Versailles Reopening Marie-Antoinette’s Private Rooms

The chateau of Versailles will reopen the private rooms of Queen Marie-Antoinette as part of its ongoing 400th anniversary celebrations.

The restored apartments will reopen to the public Tuesday, featuring 100 square meters (1,000 square feet) of luxurious living space where France’s last queen played with her children and received friends.

It is the final part of a restoration of the Queen’s Hamlet and Trianon, a series of cottages and getaways built away from the main palace.

It gives a “new understanding of history, with this paradox between public and private life, etiquette and intimacy, an extraordinary summary of history within a few square meters,” said Catherine Pegard, who runs the palace.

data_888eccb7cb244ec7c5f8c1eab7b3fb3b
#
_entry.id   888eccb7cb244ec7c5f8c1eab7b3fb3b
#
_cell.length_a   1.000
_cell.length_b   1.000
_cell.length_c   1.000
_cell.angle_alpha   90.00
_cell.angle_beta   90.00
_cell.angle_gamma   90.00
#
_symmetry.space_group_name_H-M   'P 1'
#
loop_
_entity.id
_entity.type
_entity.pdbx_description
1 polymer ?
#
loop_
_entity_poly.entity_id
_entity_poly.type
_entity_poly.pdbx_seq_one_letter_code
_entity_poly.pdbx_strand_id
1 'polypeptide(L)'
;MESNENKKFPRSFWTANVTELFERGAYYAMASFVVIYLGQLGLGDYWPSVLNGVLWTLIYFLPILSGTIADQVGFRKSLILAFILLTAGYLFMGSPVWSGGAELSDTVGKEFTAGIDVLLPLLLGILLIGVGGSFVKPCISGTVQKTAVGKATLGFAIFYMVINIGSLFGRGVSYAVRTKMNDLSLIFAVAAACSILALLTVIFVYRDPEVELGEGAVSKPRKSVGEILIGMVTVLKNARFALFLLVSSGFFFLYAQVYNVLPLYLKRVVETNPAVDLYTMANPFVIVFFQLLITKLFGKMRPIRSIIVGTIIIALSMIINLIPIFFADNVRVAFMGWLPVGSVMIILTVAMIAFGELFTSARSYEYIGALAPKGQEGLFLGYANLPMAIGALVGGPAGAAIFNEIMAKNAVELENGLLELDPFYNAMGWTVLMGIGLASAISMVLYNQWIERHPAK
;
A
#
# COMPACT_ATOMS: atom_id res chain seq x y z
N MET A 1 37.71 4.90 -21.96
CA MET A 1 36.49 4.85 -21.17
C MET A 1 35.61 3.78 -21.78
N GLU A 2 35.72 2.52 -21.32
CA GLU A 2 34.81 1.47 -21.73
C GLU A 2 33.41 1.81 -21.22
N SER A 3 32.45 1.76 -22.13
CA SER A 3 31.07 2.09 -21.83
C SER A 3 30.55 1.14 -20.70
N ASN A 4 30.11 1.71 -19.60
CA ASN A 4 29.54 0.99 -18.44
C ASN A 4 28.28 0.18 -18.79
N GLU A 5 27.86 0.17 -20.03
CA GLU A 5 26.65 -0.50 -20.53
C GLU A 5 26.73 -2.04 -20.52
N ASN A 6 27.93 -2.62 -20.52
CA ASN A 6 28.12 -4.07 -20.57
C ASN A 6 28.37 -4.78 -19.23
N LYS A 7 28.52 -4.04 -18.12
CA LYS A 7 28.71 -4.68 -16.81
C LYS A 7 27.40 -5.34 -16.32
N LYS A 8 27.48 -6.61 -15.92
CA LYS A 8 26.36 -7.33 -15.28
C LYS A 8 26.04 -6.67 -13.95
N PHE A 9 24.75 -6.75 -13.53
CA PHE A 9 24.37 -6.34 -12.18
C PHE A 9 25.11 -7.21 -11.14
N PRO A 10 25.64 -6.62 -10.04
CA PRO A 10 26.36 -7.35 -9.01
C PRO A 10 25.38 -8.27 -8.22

The palace, which welcomed nearly 7 million visitors last year, dates to late 1623 when King Louis XIII ordered the expansion of a small hunting lodge on the 800-hectare (1,976-acre) site.

“This anniversary is primarily aimed at expressing the continuity of history at Versailles for these past 400 years and to show that we will continue to open and restore [parts of the palace] and bring them to life,” Pegard said.

Marie-Antoinette’s apartments include a boudoir, library and billiard room. She accessed the refuge through a secret door hidden in her official bedroom.

The palace is also preparing a new gallery dedicated to its history, to open in September.

“At Versailles, the work never ends,” said Pegard, who has overseen a wide array of restorations since taking over in 2011.

These have included the Buffet d’eau Fountain, the apartments of Louis XV’s son, the Dauphin Louis-Ferdinand, as well as those of his favorite mistress, Jeanne Becu or Madame Du Barry.

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